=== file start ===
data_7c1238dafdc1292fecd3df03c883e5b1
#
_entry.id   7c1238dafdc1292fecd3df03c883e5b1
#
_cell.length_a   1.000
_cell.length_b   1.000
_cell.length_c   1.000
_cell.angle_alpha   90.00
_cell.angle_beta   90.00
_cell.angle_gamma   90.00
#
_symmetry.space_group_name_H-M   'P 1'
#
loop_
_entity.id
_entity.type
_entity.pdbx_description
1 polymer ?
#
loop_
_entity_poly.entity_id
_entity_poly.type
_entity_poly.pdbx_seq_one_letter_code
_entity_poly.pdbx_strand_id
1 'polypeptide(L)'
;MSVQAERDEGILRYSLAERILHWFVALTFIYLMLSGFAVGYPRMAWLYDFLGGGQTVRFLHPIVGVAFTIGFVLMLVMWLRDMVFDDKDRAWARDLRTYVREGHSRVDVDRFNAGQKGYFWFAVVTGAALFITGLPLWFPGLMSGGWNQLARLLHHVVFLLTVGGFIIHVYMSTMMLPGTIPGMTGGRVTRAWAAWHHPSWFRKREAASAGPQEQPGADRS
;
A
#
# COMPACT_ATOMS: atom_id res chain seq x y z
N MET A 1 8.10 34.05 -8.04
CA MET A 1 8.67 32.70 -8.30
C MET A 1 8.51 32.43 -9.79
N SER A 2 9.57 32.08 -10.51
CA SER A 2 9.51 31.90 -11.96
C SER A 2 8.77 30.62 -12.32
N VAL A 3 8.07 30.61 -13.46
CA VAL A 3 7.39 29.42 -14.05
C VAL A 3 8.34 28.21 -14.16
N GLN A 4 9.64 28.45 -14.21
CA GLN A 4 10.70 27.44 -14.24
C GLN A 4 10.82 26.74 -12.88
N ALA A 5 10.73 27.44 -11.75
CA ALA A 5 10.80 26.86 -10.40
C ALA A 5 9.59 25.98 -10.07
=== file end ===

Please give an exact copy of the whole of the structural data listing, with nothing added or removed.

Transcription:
data_7c1238dafdc1292fecd3df03c883e5b1
#
_entry.id   7c1238dafdc1292fecd3df03c883e5b1
#
_cell.length_a   1.000
_cell.length_b   1.000
_cell.length_c   1.000
_cell.angle_alpha   90.00
_cell.angle_beta   90.00
_cell.angle_gamma   90.00
#
_symmetry.space_group_name_H-M   'P 1'
#
loop_
_entity.id
_entity.type
_entity.pdbx_description
1 polymer ?
#
loop_
_entity_poly.entity_id
_entity_poly.type
_entity_poly.pdbx_seq_one_letter_code
_entity_poly.pdbx_strand_id
1 'polypeptide(L)'
;MSVQAERDEGILRYSLAERILHWFVALTFIYLMLSGFAVGYPRMAWLYDFLGGGQTVRFLHPIVGVAFTIGFVLMLVMWLRDMVFDDKDRAWARDLRTYVREGHSRVDVDRFNAGQKGYFWFAVVTGAALFITGLPLWFPGLMSGGWNQLARLLHHVVFLLTVGGFIIHVYMSTMMLPGTIPGMTGGRVTRAWAAWHHPSWFRKREAASAGPQEQPGADRS
;
A
#
# COMPACT_ATOMS: atom_id res chain seq x y z
N MET A 1 8.10 34.05 -8.04
CA MET A 1 8.67 32.70 -8.30
C MET A 1 8.51 32.43 -9.79
N SER A 2 9.57 32.08 -10.51
CA SER A 2 9.51 31.90 -11.96
C SER A 2 8.77 30.62 -12.32
N VAL A 3 8.07 30.61 -13.46
CA VAL A 3 7.39 29.42 -14.05
C VAL A 3 8.34 28.21 -14.16
N GLN A 4 9.64 28.45 -14.21
CA GLN A 4 10.70 27.44 -14.24
C GLN A 4 10.82 26.74 -12.88
N ALA A 5 10.73 27.44 -11.75
CA ALA A 5 10.80 26.86 -10.40
C ALA A 5 9.59 25.98 -10.07